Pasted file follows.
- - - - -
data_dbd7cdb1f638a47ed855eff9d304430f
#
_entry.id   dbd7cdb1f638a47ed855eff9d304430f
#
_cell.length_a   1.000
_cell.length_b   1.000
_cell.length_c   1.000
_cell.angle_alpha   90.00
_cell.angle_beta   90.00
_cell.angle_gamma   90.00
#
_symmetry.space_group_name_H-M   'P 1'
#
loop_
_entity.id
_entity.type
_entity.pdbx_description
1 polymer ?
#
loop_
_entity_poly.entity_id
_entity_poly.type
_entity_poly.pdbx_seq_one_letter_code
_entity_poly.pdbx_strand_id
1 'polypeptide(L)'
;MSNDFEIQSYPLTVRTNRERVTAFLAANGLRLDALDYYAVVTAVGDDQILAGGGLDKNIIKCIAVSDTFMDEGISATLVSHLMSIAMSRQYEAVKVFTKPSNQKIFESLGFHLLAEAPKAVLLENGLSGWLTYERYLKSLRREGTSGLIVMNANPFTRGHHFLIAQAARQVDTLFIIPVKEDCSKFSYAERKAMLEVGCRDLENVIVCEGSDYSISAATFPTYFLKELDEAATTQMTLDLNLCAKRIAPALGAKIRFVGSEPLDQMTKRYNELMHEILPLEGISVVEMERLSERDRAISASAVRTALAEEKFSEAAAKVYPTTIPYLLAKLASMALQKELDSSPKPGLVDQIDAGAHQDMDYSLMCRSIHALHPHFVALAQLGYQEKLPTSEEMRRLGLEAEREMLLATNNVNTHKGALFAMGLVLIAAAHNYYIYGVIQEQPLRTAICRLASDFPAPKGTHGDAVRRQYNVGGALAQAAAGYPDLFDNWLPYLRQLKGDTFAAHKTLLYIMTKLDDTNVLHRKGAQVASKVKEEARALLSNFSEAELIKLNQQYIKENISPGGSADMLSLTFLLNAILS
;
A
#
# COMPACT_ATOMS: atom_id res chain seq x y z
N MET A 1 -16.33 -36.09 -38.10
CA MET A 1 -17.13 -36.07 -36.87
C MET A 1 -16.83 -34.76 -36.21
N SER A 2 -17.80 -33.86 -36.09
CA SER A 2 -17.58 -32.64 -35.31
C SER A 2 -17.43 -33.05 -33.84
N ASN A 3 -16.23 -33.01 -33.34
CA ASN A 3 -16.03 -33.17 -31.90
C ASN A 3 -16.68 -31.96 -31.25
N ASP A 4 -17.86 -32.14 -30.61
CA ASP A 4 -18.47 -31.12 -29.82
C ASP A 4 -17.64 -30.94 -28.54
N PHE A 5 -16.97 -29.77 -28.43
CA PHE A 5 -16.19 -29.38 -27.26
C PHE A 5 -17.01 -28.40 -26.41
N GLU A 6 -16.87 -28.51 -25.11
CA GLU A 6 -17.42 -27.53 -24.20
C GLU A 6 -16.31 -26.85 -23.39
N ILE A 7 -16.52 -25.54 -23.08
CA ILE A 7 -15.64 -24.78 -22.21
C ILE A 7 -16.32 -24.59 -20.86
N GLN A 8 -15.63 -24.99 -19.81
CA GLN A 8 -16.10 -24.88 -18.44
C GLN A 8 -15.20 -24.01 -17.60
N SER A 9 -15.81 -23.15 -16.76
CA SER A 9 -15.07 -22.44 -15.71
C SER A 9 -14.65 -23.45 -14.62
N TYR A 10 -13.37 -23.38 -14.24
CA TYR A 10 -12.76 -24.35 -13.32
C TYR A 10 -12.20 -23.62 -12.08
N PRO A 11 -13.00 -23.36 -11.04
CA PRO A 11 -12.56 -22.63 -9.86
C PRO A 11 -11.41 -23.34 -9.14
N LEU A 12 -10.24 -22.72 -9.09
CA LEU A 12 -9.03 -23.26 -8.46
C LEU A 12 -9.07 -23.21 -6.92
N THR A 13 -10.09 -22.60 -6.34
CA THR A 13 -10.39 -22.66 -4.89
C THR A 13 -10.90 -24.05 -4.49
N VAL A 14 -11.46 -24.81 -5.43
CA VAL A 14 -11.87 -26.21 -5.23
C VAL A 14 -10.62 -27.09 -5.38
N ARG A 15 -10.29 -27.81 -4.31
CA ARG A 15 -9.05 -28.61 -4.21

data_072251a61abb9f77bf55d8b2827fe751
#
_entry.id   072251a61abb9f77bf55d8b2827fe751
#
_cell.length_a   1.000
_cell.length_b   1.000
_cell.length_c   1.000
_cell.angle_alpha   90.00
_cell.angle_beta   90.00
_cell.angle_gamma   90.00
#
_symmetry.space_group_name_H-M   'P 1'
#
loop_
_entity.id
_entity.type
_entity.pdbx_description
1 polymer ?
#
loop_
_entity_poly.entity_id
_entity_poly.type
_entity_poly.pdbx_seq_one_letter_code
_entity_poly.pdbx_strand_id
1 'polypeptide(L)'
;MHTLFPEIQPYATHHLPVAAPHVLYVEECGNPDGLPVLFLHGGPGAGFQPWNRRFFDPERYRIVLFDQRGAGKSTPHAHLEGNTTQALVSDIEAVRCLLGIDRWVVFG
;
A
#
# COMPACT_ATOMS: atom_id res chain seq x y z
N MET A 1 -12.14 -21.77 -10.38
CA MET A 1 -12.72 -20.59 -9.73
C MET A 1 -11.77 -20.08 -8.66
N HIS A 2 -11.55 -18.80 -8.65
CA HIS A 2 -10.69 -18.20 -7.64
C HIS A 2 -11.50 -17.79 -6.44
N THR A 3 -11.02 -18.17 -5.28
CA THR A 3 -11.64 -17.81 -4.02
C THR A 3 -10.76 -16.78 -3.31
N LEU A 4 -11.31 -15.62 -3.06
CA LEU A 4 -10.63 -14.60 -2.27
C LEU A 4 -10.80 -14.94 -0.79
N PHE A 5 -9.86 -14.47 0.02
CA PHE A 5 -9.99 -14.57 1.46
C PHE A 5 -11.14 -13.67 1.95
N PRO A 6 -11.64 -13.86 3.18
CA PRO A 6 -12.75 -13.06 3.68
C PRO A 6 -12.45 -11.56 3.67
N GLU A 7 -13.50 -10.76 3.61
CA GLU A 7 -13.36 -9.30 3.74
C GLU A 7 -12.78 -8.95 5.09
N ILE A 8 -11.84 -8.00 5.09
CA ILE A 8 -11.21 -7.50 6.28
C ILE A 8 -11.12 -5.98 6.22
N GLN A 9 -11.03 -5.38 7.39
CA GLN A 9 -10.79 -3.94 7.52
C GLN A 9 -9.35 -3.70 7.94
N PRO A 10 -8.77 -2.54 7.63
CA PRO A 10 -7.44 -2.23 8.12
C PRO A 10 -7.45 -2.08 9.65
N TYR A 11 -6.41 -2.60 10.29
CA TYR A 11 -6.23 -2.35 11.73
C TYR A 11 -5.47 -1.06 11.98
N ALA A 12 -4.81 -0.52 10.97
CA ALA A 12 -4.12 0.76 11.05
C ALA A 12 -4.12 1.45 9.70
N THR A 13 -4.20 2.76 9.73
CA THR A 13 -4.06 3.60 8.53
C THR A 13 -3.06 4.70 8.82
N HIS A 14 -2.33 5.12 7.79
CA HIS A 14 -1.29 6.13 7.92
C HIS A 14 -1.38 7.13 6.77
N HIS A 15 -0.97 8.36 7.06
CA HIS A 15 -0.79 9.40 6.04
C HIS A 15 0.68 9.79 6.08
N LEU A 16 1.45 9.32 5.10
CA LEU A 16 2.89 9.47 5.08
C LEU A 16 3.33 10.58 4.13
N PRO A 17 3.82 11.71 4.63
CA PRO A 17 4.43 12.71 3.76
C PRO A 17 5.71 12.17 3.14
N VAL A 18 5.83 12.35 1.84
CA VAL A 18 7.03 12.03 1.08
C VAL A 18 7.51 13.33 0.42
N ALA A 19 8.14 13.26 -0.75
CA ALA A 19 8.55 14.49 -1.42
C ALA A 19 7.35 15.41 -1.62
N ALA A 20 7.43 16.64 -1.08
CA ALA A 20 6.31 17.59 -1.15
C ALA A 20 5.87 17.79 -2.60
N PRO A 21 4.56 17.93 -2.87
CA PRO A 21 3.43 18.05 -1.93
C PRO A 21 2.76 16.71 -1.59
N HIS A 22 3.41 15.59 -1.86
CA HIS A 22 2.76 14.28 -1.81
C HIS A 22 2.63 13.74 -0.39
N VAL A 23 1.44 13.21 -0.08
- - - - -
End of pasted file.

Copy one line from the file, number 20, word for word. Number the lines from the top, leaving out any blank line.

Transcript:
loop_